The headline of Doug Beattie’s article in the Belfast Telegraph yesterday illustrates how sloppy language and sloppy logic hinder rather than help the process of understanding. Leave aside the article itself for now; one sentence in the headline alone (“Republicans weren’t victims, they were victim-makers”) contains a prime example of both.
Firstly, the sloppy language of “Republicans” fails to distinguish between the Provisional IRA and those people who never picked up a gun but would still regard themselves as Republican. In the same vein, when people blame “Unionists” for the actions of Unionist politicians or “Brits” for the actions of the British Government, it can be argued that a commonly understood shorthand is being used – but in Northern Ireland the use of imprecise language is an open invitation to misunderstanding that many will enthusiastically accept.
This is a common ambiguity in the English language, the infamously context-dependent bare plural. When a statement is made about “Republicans” it can be read as “particular Republicans”, a few hundred members of the PIRA, but it could also be taken to mean “all Republicans”, a two-digit percentage of the electorate. It is probably safe to say that Beattie (or his subeditor) intended the former, and it is also probably safe to say that a significant percentage of actual Republicans took the other meaning.
Secondly, the sloppy logic of the false dichotomy implies that one cannot be both a victim and a victim-maker. It should not take much effort to think up an endless list of counterexamples. One can be both a victim and a perpetrator of violence, and indeed being a victim of violence can encourage one to subsequently become a perpetrator. This is not rocket science, but it is conveniently forgotten in the heat of argument.
But all this is just one example of excessive generalisation, a common rhetorical flourish that produces pithy soundbites but poor analysis. And when it is used like this to apportion blame upon others, the danger is that instead of singling out the guilty one has lumped the guilty in with the innocent.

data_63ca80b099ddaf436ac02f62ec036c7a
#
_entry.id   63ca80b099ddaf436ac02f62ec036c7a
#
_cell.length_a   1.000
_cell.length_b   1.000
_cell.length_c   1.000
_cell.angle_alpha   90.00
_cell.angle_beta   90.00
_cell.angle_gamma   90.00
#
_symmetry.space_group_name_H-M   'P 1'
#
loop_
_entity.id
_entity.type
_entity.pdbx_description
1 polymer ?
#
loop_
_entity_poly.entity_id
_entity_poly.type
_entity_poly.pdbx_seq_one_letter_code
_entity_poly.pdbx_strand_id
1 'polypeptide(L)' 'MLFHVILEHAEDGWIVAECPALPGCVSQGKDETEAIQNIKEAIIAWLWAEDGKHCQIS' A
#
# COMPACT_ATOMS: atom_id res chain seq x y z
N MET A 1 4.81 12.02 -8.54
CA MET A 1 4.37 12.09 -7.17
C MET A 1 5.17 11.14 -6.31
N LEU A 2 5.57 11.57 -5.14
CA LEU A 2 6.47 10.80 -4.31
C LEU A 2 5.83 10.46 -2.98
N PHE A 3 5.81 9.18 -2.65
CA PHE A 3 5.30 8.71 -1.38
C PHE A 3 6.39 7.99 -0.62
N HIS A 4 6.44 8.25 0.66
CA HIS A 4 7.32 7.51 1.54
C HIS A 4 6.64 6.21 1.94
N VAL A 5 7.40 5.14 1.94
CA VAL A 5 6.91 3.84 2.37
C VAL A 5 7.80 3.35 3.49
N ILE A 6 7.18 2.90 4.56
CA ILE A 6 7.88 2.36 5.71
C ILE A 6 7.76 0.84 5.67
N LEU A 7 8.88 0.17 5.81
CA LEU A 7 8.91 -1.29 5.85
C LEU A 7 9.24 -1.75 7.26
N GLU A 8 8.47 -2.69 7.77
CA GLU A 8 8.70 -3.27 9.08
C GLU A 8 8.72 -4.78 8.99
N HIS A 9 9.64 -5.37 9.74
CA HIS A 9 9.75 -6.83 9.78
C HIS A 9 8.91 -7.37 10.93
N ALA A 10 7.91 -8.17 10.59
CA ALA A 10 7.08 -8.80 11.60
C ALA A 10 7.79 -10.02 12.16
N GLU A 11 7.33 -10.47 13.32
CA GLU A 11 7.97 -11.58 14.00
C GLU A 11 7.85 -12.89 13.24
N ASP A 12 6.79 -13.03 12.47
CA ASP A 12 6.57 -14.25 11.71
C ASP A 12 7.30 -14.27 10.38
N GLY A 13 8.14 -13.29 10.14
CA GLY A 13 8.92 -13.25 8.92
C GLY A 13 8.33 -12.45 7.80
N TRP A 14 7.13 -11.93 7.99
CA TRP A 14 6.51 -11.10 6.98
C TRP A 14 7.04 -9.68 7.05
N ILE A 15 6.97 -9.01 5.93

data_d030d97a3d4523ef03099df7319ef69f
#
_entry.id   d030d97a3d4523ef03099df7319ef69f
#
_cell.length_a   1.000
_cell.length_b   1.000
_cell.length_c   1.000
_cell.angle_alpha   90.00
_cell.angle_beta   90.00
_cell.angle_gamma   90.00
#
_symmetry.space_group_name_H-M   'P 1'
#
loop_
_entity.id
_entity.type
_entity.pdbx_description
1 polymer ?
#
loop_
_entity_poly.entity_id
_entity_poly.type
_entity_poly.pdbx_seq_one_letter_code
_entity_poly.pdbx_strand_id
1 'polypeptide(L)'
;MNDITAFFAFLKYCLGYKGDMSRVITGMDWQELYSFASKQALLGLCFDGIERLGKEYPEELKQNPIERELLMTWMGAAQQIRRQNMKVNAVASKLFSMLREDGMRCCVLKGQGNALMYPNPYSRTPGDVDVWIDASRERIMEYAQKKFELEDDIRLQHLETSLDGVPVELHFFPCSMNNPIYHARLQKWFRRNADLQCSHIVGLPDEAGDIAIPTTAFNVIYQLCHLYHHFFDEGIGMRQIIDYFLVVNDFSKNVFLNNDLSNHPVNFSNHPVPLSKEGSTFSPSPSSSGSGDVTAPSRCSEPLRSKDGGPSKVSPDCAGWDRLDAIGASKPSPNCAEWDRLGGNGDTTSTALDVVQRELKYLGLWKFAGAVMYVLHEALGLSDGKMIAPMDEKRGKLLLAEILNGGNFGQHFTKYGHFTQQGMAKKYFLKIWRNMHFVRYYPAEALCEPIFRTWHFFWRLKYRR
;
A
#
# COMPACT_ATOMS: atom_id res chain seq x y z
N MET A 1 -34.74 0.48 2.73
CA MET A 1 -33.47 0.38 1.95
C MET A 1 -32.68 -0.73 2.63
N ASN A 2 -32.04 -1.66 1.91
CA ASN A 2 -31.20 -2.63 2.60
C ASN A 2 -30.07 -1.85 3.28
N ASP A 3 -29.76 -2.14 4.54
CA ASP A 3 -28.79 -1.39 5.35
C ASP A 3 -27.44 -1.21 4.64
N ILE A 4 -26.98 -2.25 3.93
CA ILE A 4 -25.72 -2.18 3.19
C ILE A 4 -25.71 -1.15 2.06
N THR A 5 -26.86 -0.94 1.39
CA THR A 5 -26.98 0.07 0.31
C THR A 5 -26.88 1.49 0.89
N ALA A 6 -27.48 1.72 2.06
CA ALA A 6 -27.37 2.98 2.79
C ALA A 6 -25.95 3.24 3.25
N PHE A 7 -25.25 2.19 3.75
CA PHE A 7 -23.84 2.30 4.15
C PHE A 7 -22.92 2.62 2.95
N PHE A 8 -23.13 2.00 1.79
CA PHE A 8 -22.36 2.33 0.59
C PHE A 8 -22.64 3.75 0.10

“Unionist”, “Nationalist”, “Republican”, “British”, “Irish”… each one of these terms is not just an abstract category, but an identity that is clung to by hundreds of thousands of people each. When you apportion blame to hundreds of thousands of people in one sweeping statement the instinctive reaction is not going to be that obviously you only meant to blame some of us. Guilty and innocent are treated alike, blurring rather than sharpening the moral lines.
As the apocryphal Roosevelt quote goes, “he may be a son of a bitch, but he’s our son of a bitch.” Under fire, identity trumps all. And so people who may not otherwise have much in common find themselves standing side by side. If the intent was to drive a wedge between guilty and innocent, the exact opposite has now been achieved. “Brits out!” may not have been intended to mean everyone who identifies as British should be driven into the sea, but that’s how it was understood, and it only strengthened the Unionist British identity. Every troubles-era Unionist should know this in their bones, but too often an equally thoughtless, sweeping soundbite makes its way back across the barricade and galvanises the other side.
With every general statement blaming Unionists for discrimination, Republicans for terrorism, Brits for state brutality, the separate identities of Northern Ireland are wound more tightly in shared indignation, and actively driven apart.